Saturday, August 27, 2005

Beach Evacuation (updated/corrected)


See late update/correction, below

According to a notice on the web site of the Pensacola News Journal "Evacuations: Mandatory evacuation of low-lying areas, beaches and mobile homes is to begin at 6 a.m. Sunday. Decisions about possible evacuations and other actions will be made in the afternoon."

Typically, on Pensacola Beach a mandatory evacuation is enforced when law enforcement agencies do not allow beach residents, business owners or employees, or visitors to enter the beach. Once you leave, you can't come back until county officials say so.

During a mandatory evacuation, Sheriff substation vehicles patrol the streets with loud speaker announcements. At a later stage, those who remain may be personally approached by deputy sheriffs and even more strongly urged to leave. On occasion, they may ask a truly recalcitrant lingerer to sign a statement acknowledging the risks of staying behind. Whatever its legal efficacy, one supposes it is hoped such a request will have the desired psychological effect of scaring the crap out of you.

NHC storm projections remain rather uncertain. Katrina seemed almost to stall out for a time Saturday afternoon as it underwent changes in the eyewall and quite probably encountered new upper atmospheric conditions which -- so it has been surmised for some days, now -- will steer it in a more northerly or northwesterly direction. Much depends on the storm's forward speed once it begins a more northerly path.

By 4 pm Saturday, the National Hurricane Center was broadening even more the official 'Hurricane Watch' zone. Now, it is defined "westward to intercoastal City Louisiana and eastward to the Florida-Alabama Border."

The eastern edge of the zone is less than 25 miles from Pensacola as the evacuation vehicle travels and just a short swim from the tip of Santa Rosa Island.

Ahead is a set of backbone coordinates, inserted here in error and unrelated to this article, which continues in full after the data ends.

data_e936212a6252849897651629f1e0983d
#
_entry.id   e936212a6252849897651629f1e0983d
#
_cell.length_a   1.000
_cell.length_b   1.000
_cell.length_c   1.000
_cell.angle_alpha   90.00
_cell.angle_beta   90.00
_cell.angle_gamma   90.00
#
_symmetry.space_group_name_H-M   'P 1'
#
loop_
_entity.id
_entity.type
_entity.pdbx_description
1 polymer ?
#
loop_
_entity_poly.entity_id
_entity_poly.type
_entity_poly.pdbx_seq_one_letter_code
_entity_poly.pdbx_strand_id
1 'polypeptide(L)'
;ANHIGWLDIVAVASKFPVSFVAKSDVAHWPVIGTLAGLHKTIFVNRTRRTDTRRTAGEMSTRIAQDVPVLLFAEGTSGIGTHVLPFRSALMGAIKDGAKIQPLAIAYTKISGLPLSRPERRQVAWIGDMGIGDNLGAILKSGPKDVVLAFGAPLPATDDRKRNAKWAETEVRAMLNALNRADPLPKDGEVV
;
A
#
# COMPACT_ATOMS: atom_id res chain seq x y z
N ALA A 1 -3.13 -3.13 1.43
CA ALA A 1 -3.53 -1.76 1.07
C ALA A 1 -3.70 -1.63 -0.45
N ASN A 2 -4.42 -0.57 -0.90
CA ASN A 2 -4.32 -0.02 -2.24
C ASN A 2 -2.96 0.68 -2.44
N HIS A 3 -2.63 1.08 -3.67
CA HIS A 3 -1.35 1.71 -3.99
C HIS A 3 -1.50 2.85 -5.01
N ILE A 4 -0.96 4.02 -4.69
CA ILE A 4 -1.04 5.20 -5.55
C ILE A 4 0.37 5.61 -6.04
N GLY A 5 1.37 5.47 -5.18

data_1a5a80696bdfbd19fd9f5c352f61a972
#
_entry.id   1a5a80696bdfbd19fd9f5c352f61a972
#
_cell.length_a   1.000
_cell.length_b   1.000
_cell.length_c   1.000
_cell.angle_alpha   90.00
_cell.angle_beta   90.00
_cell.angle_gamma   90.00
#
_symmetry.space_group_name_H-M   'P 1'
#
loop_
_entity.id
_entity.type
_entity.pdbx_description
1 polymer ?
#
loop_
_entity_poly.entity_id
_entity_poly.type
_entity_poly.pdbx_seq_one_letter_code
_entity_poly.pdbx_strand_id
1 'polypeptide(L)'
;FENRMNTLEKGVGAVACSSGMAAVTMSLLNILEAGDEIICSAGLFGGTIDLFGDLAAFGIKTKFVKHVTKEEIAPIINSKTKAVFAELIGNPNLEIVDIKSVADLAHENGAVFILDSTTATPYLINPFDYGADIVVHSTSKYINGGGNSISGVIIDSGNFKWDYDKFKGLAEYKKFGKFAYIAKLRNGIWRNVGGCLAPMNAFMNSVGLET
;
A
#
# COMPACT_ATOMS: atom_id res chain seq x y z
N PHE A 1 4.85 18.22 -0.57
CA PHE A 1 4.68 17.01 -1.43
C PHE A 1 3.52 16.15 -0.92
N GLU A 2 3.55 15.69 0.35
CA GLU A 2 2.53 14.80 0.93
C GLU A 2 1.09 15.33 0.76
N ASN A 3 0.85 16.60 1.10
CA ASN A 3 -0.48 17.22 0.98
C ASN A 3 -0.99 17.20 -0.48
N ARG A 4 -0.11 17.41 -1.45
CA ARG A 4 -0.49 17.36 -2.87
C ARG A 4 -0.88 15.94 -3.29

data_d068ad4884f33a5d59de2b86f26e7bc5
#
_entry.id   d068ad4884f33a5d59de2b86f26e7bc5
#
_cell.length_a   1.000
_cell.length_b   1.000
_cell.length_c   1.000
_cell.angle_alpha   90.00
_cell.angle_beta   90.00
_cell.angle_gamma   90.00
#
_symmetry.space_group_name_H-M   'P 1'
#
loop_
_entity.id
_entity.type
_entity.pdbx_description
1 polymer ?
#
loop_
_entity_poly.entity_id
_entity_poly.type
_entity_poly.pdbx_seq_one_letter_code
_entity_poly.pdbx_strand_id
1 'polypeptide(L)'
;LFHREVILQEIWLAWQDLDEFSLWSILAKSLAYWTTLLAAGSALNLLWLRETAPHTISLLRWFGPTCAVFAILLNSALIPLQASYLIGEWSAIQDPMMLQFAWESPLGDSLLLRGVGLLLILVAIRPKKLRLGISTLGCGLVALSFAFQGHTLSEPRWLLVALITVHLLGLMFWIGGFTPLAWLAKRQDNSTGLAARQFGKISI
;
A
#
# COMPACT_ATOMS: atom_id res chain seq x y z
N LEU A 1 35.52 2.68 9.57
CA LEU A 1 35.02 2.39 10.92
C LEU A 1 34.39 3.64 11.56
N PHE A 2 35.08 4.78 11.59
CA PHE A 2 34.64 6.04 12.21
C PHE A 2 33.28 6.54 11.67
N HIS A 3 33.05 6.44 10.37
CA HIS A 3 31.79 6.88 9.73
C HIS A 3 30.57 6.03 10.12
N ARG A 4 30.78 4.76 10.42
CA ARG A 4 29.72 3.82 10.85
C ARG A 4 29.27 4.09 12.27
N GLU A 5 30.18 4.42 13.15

The public advisory reads in part:
Reports from NOAA and Air Force Reserve Hurricane Hunter aircraft indicate maximum sustained winds are near 115 mph...with higher gusts. Katrina is a category three hurricane on the Saffir-Simpson Scale. Strengthening is forecast during the next 24 hours...and Katrina could become a category four hurricane later tonight or Sunday.

Hurricane force winds extend outward up to 45 miles... 75 km...From the center...and tropical storm force winds extend outward up to 160 miles.
The NHC Discussion Section adds this:
Katrina should strengthen as it comes out of the concentric eyewall cycle. The GFDL [model forecast] is now calling for a peak intensity of 131 kt {about 141 mph] while the Ships model is calling for 130 kt and the FSU Superensemble 128 kt. The intensity forecast will call for strengthening to 125 kt at landfall...and there remains a chance that Katrina could become a category five hurricane before landfall.
That would put it in a class with Hurricane Andrew or even Hurricane Camille, still the only 'official' Category 5 storm to hit the continental United States.

Update/Correction

A reader from the beach sends this correction/update:
This morning's (Sat.'s) hard copy News Journal had a blurb on Page One just like what you're quoting, and then said "Story, 4A". When you went to the story, it said that SANTA ROSA COUNTY was evacuating low lying areas Sun., but, in a completely separate paragraph, that ESCAMBIA COUNTY decisions would be made in the afternoon. (In fact, this jibes with what I [was told in a]...noon telcon with Escambia Emergency Management's hot line.)

Since then, as you can see by the note on the current PNJ web page, the Santa Rosa County evacs have been put on hold. There also has still been no evacuation ordered in Escambia County, and when I called their Emergency Mgmnt. hot line late this afternoon I was told that following Escambia's telcon with the NHC nothing had changed, still no evacs ordered, and that, in fact, the entire hot line staff was being sent home. When I asked if that were standard procedure, the hot line staffer replied, "Not when a storm is expected here, no." I commented, "WELL, then, that sounds like very good news indeed," and she agreed wholeheartedly.

Since then the only other thing I've heard was on the 10 p.m. WEAR newscast... in which they stated there'd be another meeting of Escambia officials tomorrow (Sun.) a.m. at 10 a.m. re any possible evacuations. I would only read that as being cautionary in case there is any substantial change to the track, which, of course, so far there isn't.

* * * With all the mixed signals coming from the media vs. the county, it's hard to know for sure what to do.

So I really hope the NHC knows whereof it speaks, though I realize these storms can have a mind of their own, especially near landfall.

2 comments:

kate said...

Positive thoughts to all my peeps in Pensacola.

Anonymous said...

Your blog is great. I'm sure you'd be interested in advertising specialties. It isn't anything special but have a look at advertising specialties.